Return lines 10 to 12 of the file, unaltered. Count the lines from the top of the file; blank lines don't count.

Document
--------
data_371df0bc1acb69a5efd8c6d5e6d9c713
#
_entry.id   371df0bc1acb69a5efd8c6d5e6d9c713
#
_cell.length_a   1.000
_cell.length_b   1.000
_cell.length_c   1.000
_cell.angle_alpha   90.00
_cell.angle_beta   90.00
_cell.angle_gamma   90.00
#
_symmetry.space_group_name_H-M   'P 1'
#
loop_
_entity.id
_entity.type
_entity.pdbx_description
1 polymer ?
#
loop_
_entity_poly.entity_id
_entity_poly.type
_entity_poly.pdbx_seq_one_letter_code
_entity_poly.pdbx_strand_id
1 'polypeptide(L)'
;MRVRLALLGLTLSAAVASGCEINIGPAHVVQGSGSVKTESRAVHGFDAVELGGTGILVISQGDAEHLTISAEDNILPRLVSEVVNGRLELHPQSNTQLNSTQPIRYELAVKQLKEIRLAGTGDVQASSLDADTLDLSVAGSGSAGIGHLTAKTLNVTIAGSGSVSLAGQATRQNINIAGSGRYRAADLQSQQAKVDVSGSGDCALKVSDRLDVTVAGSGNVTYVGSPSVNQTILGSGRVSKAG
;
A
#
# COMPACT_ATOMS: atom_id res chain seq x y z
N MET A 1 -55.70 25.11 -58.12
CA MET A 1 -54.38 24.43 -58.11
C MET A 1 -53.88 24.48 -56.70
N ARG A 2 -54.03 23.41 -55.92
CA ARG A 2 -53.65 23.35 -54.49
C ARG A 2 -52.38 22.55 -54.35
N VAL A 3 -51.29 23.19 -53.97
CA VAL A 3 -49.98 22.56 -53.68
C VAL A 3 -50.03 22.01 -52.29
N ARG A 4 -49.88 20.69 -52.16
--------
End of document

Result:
_cell.angle_gamma   90.00
#
_symmetry.space_group_name_H-M   'P 1'